Press "Enter" to skip to content

The Shoshone-Bannock at Fort Hall

Fortification Hall was an important station on the quest west, and an interesting spot to visit now! This kind of is true not only because of its unique role in Oregon and California trail history but also due to thriving culture of the Shoshone-Bannock booking. To emphasise the unique aspects of the Fortification Hall Shoshone-Bannocks is to acknowledge the achievement of a degree of monetary success that was historically not typical of reservations, and the role of cultural values in moderating changes brought by market influences. Konstrukcje stalowe

The Fortification Hall Shoshones, known as the Pohogues (People of the Sage), had lived on the southwest corner of the Great Basin, perhaps as long as four thousand years ago, migrating up to the Snake Riv drainage in ensuing generations. Their first documented contact with whites was with Lewis and Clark in August of 1805 nearby the present day reservation. The Corp desperately needed race horses, but Lewis had despaired of ever encountering the Shoshones who fled when sighted. Finally the people surprised three Shoshone ladies who didn’t have time to flee. Lewis offered gives and persuaded them of his peaceful intentions when sixty mounted warriors galloped up, armed and ready to fight. 

A 1918 canvas by Montana’s Western style Artist Charles Russell memorializes the Corps of Discovery’s meeting with Cameahwait’s warfare party. Leaving his weapon behind with two Corps members, Captain Meriwether Lewis advanced with only the American flag. His trick worked: “We were all carresed and besmeared with their grease and color till I used to be heartily exhausted of the national embrace, ” he wrote.

Lewis dropped his gun, selected up an American banner, and approached alone. The bad news gained from the face was that the rivers were unnavigable. The good news was that the Indians had a herd of 4 100 horses, some of which they traded for mere trinkets. They also offered and old guy, “Old Toby, ” as a guide because he knew of the country to the northwest. A trapper called John Rees suggested that “Toby” might be a contraction of Tosa-tive koo-be which literally translated from Shoshone means, “gave ‘brains, ‘ to the white-man. ” Whatever call him by his name this individual helped them through the Bitterroot Mountains. They were the immense ranges, partially protected with snow, that they can found here. They had expected them to be a short portage that would took them to a navigable tributary of the Columbia.

The Shoshone had always relied intensely on the ecosystem for their food, especially origins of the camas vegetable, and salmon when in season. It is interesting that Lewis and Cs survived almost totally on camas roots at times during their journey. The Shoshone also ate early morning glory roots and sego roots. During the early spring, they could find untamed onions, new cattail comes, wild asparagus, and untamed carrots. During the summertime, there were wild bananas, gooseberries, water lilies, and sunflower seeds. Inside the fall, the Shoshone selected currants, serviceberries, and money berries. What did the Indians do with camas? Almost without exception, they baked them, slow and low, in an globe oven.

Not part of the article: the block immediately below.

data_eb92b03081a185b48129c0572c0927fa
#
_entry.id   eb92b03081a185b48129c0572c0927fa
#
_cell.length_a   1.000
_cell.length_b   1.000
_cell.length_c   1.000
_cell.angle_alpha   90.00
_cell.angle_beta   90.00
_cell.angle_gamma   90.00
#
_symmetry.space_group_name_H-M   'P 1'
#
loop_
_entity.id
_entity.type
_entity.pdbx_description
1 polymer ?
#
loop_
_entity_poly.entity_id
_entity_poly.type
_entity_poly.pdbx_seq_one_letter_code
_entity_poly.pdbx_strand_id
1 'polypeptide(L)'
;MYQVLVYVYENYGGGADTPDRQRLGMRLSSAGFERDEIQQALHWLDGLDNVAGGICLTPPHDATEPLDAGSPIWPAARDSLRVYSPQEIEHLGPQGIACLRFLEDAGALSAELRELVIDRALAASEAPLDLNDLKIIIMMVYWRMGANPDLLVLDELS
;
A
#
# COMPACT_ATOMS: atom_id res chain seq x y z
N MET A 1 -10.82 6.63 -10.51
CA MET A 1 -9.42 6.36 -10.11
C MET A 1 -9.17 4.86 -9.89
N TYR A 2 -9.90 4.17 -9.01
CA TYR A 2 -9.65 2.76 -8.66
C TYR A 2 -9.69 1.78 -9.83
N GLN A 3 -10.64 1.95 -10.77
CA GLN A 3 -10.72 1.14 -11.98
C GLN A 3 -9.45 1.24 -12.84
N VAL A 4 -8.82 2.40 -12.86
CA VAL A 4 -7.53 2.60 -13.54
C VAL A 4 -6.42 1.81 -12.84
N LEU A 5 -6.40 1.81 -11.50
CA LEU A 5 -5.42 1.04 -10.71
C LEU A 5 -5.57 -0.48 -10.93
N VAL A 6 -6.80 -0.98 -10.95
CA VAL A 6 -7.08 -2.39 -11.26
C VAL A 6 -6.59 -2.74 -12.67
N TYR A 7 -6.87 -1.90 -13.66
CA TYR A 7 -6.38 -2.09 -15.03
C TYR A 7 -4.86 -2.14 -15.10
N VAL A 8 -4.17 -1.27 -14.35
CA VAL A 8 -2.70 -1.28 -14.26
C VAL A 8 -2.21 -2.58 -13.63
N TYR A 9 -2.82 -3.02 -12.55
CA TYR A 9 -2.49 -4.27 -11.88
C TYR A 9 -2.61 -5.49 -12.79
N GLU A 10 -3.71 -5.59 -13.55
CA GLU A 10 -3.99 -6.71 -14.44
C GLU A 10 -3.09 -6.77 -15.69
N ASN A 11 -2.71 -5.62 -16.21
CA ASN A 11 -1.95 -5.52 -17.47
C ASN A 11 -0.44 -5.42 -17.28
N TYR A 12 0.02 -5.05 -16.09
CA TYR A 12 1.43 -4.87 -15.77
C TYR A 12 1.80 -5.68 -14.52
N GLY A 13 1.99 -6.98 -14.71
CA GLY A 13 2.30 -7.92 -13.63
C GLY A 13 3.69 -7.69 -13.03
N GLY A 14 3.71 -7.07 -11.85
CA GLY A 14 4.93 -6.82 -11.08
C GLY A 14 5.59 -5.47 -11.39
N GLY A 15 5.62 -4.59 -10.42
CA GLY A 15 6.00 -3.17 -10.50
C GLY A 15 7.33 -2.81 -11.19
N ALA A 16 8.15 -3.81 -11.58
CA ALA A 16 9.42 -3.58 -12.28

They could also get pine nuts from the pi? on pinus radiata trees during this period of the year. They would select the nuts out of the pinecones, roast them, winnow, (or shell), them, and grind them into flour. At the replica of old Fort Hall in Pocatello, broadsheets tell about some of the crops that Lewis and Clark simon discovered. Of course trout was of major importance when in season and was the reason for heated up disputes over fishing protection under the law at a later day. (For a delightful recipe for Zucchini Pinenut Tamales, see the Shoshoni Cookbook, by Faith Stone and AnnSaks. )

The Shoshones were also influential in the fur trade. The Rugged Mountain trappers were, for the majority of the year, a detached fragment of Euro-American society. They were separated by five-hundred miles from the settled states. Just in mid-summer, when the rendezvous started out and the supply trains trekked across the Great Plains, do they see other white people. Not only do the Indians supply rapport, but this important event could have been drawn from an Indian precedent, the Shoshoni trade fair, which was traditionally held in the summertime season. It was a fusion of both cultures’ trading rituals and was so successful because it combined the practicality of the market place with the frivolity and party of a social occasion.

Comments are closed.